What you do in the first 24 hours after realizing your cat has gone missing can make all the difference in whether you find her again. Follow these steps to help bring her home safely.
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#1 -Walk the Neighborhood
It could be that your kitty just took a short stroll, so walk (don’t drive) around your neighborhood. Be sure to bring a nice tasty and smelly treat to get her to come. Pay special attention to other house with cats, as they are often an attraction.
Click page 2 below for the next step!
#2 – Call Your Neighbors
Immediately let everyone in the area know, so they can keep any out for your kitty. Give them photos if they do not know what your cat looks like and food, so they can try to entice to them if they see her.
#3 – Call The Shelters, Animal Control, & Rescues
Next, contact the shelters and rescues and give them a description of your cat, in case your kitty is turned in. Unfortunately, most shelters will not tell you if they have a pet matching that description in their facility, but if you call ahead, they may take your name down. Can’t hurt to try. (Image Source: @JeffreyBeall via Flickr)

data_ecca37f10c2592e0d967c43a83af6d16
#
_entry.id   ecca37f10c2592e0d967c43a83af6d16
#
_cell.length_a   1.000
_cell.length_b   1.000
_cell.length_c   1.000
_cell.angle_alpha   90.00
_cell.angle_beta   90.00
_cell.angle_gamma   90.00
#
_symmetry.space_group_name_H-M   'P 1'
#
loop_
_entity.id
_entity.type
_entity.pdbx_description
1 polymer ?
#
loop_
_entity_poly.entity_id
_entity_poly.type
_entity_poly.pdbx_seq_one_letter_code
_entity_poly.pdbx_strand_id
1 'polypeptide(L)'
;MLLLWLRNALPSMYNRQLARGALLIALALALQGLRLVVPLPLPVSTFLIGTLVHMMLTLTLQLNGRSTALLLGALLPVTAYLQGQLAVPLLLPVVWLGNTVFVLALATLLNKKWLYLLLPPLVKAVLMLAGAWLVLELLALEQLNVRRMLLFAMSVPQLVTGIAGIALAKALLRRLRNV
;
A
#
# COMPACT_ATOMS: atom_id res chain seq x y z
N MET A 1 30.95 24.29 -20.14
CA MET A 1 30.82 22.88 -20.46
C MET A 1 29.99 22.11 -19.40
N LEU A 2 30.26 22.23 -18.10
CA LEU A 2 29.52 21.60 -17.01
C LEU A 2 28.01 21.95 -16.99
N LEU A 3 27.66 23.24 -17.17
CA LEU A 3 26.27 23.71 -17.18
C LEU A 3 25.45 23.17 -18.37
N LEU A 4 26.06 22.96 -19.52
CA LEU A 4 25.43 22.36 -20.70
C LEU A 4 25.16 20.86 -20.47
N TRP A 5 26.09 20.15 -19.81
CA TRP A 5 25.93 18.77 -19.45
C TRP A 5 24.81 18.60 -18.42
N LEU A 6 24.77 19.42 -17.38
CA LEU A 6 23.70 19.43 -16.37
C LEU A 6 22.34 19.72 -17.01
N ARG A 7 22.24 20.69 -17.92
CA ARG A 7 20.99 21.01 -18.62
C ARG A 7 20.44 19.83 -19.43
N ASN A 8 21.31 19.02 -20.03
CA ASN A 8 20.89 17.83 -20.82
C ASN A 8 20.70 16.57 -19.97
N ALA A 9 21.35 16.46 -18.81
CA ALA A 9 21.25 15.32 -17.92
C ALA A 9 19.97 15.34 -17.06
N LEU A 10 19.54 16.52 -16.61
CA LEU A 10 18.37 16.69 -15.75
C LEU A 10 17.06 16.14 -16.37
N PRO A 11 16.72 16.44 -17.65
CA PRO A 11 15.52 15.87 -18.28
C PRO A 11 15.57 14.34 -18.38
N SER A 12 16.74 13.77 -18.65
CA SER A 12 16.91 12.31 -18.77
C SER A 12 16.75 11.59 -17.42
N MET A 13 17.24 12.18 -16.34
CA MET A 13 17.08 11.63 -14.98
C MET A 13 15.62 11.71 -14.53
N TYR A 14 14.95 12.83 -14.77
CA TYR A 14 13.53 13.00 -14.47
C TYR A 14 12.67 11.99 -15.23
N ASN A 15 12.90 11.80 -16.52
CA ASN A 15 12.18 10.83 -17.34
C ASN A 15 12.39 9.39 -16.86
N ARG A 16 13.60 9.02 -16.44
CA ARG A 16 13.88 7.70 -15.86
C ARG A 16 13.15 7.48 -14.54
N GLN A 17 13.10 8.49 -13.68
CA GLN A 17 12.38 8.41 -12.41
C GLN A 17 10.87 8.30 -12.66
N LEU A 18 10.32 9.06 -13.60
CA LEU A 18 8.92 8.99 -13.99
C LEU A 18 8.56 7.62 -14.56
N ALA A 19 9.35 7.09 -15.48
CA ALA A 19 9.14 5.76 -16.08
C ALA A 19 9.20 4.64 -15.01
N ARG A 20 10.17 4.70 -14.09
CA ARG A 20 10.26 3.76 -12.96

#4 – Call Local Vets
If your kitty was injured, someone may have taken him to a vet. Call all the local vets to check. Leave your name and number with them in case someone drops him off at a later time. (Image Source: @TonyAlter via Flickr)
#5 – Post Online
Posting a lost pet ad on Craigslist, Facebook, Twitter, etc., is free and you never know, someone might check. These are also good places to look for “found” ads.(Image Source: @Jamie’sTeam via Flickr)
#6 – Issue An Animal Alert
Lostmykitty.com is a national recognized site that sends out an amber alert-type message to neighbors. They claim to have an 85% success rate, so it’s worth the time. (Image Source: @LostMyKitty.com)
#7 – Make Flyers
It may seem old fashioned, but they still serve a purpose. Post them on the street, vets, local café, grocery stores, etc. (Image Source: @Torbakhopper via Flickr)
#8 – Set Live Traps
If your kitty is flighty and not likely to come to strangers, set-up live traps in
a 2 mile radius from your house. Studies have shown most cats travel up to 1
mile from their home, but they have tracked cats traveling up to 2.5miles in a
day, so the a 2 mile radius would cover your bases. (Source: http://lostpetresearch.com) (Image Source: @Havahart)
#9 – Keep a Door Open
If at all possible, leave your kitty a way to get in your house, in case they come home in the middle of the night, or when you are gone. (Image Source: @teresatrimm via Flickr)
#10 – Re-Check
After the first 24 hours, re-walk your neighborhood every couple of days. If your cat had been scared and in hiding, she may be ready to come out when she hears your voice a second or third time. Also, follow up with all the shelters, rescues, and vets you had originally called in case your cat did come in and they misplaced your information. (Image Source: @Pierra-Selim via Flickr)